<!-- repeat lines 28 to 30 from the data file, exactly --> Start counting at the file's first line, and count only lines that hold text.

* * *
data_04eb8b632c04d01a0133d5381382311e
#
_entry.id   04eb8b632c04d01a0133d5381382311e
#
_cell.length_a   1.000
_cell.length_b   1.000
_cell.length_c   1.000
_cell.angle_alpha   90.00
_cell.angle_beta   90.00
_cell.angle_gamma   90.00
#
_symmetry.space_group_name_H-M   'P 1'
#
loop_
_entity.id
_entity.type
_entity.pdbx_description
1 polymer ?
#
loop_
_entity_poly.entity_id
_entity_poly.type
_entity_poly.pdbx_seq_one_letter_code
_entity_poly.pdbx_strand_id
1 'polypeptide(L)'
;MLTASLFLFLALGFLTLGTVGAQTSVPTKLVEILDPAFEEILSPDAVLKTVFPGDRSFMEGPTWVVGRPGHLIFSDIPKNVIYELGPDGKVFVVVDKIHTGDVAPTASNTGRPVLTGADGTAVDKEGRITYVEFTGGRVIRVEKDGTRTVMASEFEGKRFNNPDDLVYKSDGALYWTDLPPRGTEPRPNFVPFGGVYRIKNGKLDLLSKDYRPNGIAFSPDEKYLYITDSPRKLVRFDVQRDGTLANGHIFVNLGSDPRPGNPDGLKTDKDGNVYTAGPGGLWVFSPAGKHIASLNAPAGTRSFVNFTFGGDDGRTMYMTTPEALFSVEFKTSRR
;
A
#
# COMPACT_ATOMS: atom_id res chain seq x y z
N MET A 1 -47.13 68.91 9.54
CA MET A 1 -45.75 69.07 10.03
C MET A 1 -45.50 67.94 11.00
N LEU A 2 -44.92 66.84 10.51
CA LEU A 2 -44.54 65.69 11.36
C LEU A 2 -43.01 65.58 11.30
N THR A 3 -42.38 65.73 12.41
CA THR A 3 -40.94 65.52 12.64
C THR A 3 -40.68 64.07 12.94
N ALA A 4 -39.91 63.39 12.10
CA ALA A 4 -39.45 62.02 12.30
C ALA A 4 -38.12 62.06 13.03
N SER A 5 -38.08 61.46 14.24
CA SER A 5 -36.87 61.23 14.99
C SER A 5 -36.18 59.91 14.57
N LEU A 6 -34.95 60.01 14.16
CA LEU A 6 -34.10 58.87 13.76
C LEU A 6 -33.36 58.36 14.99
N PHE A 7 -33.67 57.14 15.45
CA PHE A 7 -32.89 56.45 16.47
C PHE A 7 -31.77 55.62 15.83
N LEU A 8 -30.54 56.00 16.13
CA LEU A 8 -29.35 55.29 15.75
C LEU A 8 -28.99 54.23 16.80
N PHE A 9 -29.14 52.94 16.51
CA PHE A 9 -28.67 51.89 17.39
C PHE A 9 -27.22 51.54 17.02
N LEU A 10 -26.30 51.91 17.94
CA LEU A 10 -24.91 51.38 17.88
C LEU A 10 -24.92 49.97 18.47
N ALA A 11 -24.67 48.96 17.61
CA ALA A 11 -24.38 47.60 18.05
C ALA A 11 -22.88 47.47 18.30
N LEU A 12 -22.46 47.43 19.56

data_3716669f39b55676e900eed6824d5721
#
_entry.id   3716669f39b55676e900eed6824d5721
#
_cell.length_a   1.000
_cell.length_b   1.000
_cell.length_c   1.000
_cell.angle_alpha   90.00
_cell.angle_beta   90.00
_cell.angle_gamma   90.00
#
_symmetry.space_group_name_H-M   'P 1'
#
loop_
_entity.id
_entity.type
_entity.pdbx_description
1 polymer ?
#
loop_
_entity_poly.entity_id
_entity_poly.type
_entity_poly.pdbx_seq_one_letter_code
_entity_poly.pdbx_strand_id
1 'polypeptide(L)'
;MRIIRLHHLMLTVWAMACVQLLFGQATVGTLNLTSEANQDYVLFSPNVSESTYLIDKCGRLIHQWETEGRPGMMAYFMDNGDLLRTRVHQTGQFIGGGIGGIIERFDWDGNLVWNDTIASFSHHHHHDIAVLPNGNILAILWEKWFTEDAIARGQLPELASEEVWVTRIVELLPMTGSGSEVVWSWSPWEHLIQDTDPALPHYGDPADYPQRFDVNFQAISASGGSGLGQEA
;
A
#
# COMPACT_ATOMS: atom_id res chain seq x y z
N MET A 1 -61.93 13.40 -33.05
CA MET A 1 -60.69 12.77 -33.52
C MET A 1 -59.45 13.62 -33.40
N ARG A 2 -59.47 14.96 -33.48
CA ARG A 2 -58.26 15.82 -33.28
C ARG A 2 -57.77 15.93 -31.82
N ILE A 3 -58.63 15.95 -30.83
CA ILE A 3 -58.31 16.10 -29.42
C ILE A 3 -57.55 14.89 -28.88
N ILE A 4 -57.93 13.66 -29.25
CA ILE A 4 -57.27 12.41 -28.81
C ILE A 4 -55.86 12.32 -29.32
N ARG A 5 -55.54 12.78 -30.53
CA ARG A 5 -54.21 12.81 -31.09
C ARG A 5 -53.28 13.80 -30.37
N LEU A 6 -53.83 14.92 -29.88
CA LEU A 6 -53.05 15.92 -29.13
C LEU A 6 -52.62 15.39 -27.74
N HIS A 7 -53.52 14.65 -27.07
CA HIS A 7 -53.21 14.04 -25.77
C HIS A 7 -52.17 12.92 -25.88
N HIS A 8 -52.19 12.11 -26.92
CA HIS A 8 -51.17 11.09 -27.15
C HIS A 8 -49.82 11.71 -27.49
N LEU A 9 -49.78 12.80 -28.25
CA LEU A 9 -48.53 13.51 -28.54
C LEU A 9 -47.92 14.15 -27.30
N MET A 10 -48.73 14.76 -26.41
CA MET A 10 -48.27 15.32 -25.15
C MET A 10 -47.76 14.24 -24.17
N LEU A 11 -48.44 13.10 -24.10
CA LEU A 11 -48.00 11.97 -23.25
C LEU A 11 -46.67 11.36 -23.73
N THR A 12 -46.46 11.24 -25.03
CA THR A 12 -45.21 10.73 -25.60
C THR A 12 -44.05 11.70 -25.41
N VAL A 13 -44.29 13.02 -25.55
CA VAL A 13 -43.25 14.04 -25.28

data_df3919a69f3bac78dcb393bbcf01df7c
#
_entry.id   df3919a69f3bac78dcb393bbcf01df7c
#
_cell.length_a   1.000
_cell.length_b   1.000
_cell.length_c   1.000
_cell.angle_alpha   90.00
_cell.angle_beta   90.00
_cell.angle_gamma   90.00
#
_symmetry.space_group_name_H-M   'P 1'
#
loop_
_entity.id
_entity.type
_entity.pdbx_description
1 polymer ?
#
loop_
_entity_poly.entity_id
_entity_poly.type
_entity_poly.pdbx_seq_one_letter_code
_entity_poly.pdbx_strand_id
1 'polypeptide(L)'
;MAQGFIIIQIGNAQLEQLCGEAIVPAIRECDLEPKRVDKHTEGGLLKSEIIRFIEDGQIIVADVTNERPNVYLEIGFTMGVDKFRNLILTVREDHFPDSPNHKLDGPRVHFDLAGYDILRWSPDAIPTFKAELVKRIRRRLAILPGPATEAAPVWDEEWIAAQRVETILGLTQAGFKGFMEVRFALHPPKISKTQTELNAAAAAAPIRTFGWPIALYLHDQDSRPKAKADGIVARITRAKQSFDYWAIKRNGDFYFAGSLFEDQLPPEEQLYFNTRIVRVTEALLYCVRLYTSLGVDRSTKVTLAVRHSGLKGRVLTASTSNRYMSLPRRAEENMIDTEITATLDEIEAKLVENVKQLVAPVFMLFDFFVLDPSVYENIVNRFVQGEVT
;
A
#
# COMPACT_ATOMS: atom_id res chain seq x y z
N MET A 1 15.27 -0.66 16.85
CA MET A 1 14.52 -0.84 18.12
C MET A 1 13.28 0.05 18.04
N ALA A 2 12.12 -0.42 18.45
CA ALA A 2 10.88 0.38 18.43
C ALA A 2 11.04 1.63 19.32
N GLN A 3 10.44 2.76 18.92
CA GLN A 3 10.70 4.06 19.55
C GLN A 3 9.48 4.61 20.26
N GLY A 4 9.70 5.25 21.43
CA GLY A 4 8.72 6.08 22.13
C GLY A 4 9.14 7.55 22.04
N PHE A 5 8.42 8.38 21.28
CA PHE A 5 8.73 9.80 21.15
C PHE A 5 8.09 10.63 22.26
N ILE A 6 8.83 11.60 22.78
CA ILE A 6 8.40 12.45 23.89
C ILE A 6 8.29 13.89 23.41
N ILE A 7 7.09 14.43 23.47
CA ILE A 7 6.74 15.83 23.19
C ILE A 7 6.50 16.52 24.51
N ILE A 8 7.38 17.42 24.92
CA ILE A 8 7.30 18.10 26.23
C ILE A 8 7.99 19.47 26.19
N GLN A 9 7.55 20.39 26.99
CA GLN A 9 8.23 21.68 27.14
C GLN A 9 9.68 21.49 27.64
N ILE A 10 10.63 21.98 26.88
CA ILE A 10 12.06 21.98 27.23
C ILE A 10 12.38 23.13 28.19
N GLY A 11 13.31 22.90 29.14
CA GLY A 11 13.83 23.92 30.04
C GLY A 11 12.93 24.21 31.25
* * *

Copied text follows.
A
#
# COMPACT_ATOMS: atom_id res chain seq x y z